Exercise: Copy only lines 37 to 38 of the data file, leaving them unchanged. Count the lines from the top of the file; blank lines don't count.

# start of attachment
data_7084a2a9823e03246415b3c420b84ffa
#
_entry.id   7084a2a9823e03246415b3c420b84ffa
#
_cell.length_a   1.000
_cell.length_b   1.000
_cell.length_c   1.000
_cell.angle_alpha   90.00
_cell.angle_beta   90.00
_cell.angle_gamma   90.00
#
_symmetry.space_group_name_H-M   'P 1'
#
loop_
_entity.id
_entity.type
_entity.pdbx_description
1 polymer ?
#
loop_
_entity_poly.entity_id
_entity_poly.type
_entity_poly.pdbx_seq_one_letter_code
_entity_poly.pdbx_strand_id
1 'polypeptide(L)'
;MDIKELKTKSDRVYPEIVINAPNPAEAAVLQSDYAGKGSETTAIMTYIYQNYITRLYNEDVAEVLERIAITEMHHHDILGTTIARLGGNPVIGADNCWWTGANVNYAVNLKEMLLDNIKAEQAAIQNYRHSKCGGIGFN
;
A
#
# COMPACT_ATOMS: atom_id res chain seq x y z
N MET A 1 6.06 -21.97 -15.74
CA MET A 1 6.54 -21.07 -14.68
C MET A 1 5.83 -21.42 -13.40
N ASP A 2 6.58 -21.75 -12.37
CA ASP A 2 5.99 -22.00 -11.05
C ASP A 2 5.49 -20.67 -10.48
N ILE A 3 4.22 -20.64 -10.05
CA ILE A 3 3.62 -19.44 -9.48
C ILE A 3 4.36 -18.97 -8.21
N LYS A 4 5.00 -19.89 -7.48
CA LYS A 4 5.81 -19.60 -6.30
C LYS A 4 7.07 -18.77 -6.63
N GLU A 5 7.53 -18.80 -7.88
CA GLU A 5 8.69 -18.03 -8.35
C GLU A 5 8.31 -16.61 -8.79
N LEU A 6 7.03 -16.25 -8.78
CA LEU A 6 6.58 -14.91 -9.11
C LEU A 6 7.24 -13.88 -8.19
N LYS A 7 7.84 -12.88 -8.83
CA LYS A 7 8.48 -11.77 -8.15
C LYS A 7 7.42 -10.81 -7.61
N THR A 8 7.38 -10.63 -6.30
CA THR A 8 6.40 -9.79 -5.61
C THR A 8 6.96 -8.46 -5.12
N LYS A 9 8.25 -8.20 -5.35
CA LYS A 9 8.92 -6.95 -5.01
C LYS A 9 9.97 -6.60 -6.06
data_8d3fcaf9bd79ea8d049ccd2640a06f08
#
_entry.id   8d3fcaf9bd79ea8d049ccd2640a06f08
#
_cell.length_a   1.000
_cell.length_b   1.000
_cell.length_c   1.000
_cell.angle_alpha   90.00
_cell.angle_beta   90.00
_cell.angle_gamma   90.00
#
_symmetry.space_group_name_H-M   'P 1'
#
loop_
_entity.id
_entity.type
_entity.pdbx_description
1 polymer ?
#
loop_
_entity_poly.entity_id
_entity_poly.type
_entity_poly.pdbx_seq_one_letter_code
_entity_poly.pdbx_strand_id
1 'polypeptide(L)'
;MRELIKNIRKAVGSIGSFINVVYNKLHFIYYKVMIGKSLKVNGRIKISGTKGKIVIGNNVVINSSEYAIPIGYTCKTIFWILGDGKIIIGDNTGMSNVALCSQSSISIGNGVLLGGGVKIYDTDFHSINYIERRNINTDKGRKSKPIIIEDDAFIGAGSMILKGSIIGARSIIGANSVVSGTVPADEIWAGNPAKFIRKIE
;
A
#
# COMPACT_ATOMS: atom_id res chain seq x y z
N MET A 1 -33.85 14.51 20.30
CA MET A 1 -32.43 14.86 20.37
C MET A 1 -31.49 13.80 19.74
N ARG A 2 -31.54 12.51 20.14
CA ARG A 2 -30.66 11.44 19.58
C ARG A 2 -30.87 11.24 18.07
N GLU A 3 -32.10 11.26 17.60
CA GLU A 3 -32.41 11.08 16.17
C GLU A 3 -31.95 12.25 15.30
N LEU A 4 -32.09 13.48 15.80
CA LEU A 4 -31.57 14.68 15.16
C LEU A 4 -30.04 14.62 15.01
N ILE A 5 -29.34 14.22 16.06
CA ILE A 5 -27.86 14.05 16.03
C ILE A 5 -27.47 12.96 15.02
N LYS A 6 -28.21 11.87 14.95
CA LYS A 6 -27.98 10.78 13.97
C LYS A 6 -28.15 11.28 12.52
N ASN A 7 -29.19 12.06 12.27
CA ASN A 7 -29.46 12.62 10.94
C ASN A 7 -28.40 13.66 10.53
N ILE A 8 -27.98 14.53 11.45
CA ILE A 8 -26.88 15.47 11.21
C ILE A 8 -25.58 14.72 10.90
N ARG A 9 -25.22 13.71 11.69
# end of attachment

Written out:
N ILE A 3 4.22 -20.64 -10.05
CA ILE A 3 3.62 -19.44 -9.48